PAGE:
This is a question I have been asked a number of times recently. In an age when our consumer habits can be fed with the simple click of a mouse, physically signing our name on a document can seem terribly old-fashioned. In particular, trusted electronic signature brands such as Docusign and Adobe eSign are marketed on the basis that they are legally binding. But are they?
The answer, as is very often the case with the law, is: ‘It depends’. Why is this?
Well, the law moves slowly but surely. With the fast moving development of the products and services available on the internet, it takes some time for the law to catch up. We are yet to know of the definitive UK court decision as to whether or not ‘signatures’ made using electronic service providers, such as Docusign and eSign, are legally binding. If such a court decision was reached, this could have a major impact, for example you could be signing all your legal documentation for moving house on your tablet whilst in your pyjamas!
In the absence of this decision, courts have returned to basic English law principles for a binding contract:
- Is there an offer and acceptance? For example, I offer to buy your car and you agree to sell it to me;
- Is there consideration? That being, I pay you money for the car;
- Is there an intention to create legal relations? Do we both seriously intend that this will a permanent, legally binding sale.
If all of the above principles exist, then it doesn’t matter whether there is a signed contract or not. It could, for example, be agreed by shaking hands.
Over the years, the courts have found that a number of different types of ‘signature’ were legally binding. These have included signing your name, or just your initials, or even a pseudonym or a code of letters and numbers which identifies you. They have also included a signature on a fax, a rubber stamp, a typed signature, typing your name at the end of an email and even a signature from a signature writing machine (#antique). However, in all these examples, those basic English law principles for a binding contract were present.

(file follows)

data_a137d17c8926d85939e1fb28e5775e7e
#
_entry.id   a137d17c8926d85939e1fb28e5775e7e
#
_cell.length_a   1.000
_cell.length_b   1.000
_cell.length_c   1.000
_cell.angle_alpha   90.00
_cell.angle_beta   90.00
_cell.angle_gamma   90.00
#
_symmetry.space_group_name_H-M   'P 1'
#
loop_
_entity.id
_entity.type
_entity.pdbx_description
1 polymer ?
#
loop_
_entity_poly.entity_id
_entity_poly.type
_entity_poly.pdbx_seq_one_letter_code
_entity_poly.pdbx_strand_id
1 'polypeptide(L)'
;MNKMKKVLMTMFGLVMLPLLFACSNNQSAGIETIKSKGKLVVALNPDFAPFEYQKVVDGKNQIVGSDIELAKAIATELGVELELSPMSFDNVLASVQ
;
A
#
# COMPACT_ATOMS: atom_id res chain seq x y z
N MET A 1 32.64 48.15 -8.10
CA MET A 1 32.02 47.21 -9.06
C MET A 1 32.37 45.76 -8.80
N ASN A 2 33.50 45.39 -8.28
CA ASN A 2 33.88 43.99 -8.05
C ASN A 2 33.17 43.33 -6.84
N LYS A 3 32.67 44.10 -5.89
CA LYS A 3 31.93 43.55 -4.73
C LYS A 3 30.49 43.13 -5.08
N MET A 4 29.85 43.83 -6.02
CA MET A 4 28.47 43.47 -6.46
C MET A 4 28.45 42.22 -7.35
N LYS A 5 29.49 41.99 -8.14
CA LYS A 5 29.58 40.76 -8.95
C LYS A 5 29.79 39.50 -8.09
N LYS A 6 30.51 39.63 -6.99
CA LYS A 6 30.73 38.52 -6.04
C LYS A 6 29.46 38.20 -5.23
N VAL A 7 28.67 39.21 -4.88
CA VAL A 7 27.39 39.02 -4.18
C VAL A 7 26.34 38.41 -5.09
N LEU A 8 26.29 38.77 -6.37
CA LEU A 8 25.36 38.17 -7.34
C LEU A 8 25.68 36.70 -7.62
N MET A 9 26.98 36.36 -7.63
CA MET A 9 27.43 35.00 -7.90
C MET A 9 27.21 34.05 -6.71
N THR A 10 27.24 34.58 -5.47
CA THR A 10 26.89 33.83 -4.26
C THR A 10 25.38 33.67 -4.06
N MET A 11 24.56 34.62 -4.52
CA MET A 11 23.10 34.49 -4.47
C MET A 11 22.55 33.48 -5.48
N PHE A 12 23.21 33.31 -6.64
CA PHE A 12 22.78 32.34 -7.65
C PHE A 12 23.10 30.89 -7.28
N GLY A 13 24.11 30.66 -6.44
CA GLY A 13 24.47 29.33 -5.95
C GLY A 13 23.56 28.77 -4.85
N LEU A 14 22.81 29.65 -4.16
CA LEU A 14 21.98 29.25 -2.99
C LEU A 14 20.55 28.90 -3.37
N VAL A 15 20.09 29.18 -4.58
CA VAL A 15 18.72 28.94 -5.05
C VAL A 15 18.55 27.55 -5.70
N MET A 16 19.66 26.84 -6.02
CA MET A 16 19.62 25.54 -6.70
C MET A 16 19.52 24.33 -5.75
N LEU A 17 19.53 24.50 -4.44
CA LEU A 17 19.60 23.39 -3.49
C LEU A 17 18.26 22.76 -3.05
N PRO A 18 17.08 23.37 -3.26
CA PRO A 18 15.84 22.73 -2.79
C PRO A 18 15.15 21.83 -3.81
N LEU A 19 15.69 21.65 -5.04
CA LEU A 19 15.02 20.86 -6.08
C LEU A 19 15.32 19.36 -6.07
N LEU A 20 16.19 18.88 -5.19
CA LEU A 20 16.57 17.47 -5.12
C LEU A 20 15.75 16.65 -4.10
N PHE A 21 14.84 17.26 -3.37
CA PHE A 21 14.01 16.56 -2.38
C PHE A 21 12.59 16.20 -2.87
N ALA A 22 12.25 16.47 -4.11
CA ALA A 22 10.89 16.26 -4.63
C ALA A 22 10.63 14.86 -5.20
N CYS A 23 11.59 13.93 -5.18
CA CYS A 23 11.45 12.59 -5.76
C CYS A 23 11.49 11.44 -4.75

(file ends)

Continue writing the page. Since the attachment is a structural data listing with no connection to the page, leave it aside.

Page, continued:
Without a court decision to that effect, you can’t guarantee that an English court would consider a ‘signature’ given using an electronic signature provider such as Docusign or eSign would be legally binding.
The English law does provide for ‘advanced signatures’ by certified providers, which would give an advanced electronic signature verified against your personal identity documents, such as your passport. But, these are cumbersome to arrange and expensive to maintain. And what if your partner goes onto your laptop and decides to make a few purchases while you’re not looking?
In a recent German case an online seller through an auction website received emails from three apparent buyers making purchases from him, but the purchase price was never paid.
The seller took the buyers to court on the basis that the emails from the buyers were a binding contract with an electronic signature. The buyers claimed they did not send, or sign, the emails. The seller could not prove the buyers sent or typed their names into the emails. The seller lost. It is quite possible therefore, that a verified advanced electronic signature stored in your computer could be used or sent by someone else without your knowledge, with the same effect – the person relying on the contract could not prove it was sent or executed by the other party.
What might the future hold?
Well, the law changes on 1 July 2016 with the introduction of the EU Electronic Identification Regulation, which applies to English law. This is intended to make it easier for everyone to have advanced electronic signatures using public key cryptography though ‘trusted providers’. I suppose it might catch on this time (it didn’t last time).
Personally, my money is on a juicy Court of Appeal showdown between technological innovators, resulting in a clear indication of exactly which electronic signatures we can and can’t trust. Until then, don’t forget your fountain pen.